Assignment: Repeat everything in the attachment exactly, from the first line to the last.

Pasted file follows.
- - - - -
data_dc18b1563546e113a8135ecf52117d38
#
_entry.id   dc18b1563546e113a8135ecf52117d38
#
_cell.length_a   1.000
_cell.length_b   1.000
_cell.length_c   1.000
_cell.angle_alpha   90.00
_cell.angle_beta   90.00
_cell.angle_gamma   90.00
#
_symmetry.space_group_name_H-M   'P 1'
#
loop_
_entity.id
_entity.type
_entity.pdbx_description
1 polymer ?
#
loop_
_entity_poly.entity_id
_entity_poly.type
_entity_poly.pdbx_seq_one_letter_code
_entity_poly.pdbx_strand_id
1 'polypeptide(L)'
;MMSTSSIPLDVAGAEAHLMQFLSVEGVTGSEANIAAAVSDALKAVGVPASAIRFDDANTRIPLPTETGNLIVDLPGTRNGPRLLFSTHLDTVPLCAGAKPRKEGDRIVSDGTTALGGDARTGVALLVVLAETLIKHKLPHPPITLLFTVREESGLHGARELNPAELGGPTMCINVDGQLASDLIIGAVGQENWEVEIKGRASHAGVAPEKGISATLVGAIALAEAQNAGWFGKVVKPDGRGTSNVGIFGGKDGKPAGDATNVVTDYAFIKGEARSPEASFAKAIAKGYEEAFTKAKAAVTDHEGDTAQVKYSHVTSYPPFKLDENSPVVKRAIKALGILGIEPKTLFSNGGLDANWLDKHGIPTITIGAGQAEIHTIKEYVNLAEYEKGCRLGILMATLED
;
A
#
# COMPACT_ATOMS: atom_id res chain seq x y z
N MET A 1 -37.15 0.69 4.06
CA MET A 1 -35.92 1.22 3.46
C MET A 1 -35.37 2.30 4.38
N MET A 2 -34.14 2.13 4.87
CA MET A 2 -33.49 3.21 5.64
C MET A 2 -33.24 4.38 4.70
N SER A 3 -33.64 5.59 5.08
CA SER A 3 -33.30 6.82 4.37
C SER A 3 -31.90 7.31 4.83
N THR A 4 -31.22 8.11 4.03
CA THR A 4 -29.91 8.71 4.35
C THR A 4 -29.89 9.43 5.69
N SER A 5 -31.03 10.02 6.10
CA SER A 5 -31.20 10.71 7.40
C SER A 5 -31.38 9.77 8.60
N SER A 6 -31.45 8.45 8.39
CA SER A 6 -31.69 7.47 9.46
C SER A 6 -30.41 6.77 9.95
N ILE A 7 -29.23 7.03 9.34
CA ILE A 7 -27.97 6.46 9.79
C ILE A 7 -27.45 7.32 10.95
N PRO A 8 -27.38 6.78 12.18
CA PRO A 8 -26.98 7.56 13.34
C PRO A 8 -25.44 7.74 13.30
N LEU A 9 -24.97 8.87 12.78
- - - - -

data_dc18b1563546e113a8135ecf52117d38
#
_entry.id   dc18b1563546e113a8135ecf52117d38
#
_cell.length_a   1.000
_cell.length_b   1.000
_cell.length_c   1.000
_cell.angle_alpha   90.00
_cell.angle_beta   90.00
_cell.angle_gamma   90.00
#
_symmetry.space_group_name_H-M   'P 1'
#
loop_
_entity.id
_entity.type
_entity.pdbx_description
1 polymer ?
#
loop_
_entity_poly.entity_id
_entity_poly.type
_entity_poly.pdbx_seq_one_letter_code
_entity_poly.pdbx_strand_id
1 'polypeptide(L)'
;MMSTSSIPLDVAGAEAHLMQFLSVEGVTGSEANIAAAVSDALKAVGVPASAIRFDDANTRIPLPTETGNLIVDLPGTRNGPRLLFSTHLDTVPLCAGAKPRKEGDRIVSDGTTALGGDARTGVALLVVLAETLIKHKLPHPPITLLFTVREESGLHGARELNPAELGGPTMCINVDGQLASDLIIGAVGQENWEVEIKGRASHAGVAPEKGISATLVGAIALAEAQNAGWFGKVVKPDGRGTSNVGIFGGKDGKPAGDATNVVTDYAFIKGEARSPEASFAKAIAKGYEEAFTKAKAAVTDHEGDTAQVKYSHVTSYPPFKLDENSPVVKRAIKALGILGIEPKTLFSNGGLDANWLDKHGIPTITIGAGQAEIHTIKEYVNLAEYEKGCRLGILMATLED
;
A
#
# COMPACT_ATOMS: atom_id res chain seq x y z
N MET A 1 -37.15 0.69 4.06
CA MET A 1 -35.92 1.22 3.46
C MET A 1 -35.37 2.30 4.38
N MET A 2 -34.14 2.13 4.87
CA MET A 2 -33.49 3.21 5.64
C MET A 2 -33.24 4.38 4.70
N SER A 3 -33.64 5.59 5.08
CA SER A 3 -33.30 6.82 4.37
C SER A 3 -31.90 7.31 4.83
N THR A 4 -31.22 8.11 4.03
CA THR A 4 -29.91 8.71 4.35
C THR A 4 -29.89 9.43 5.69
N SER A 5 -31.03 10.02 6.10
CA SER A 5 -31.20 10.71 7.40
C SER A 5 -31.38 9.77 8.60
N SER A 6 -31.45 8.45 8.39
CA SER A 6 -31.69 7.47 9.46
C SER A 6 -30.41 6.77 9.95
N ILE A 7 -29.23 7.03 9.34
CA ILE A 7 -27.97 6.46 9.79
C ILE A 7 -27.45 7.32 10.95
N PRO A 8 -27.38 6.78 12.18
CA PRO A 8 -26.98 7.56 13.34
C PRO A 8 -25.44 7.74 13.30
N LEU A 9 -24.97 8.87 12.78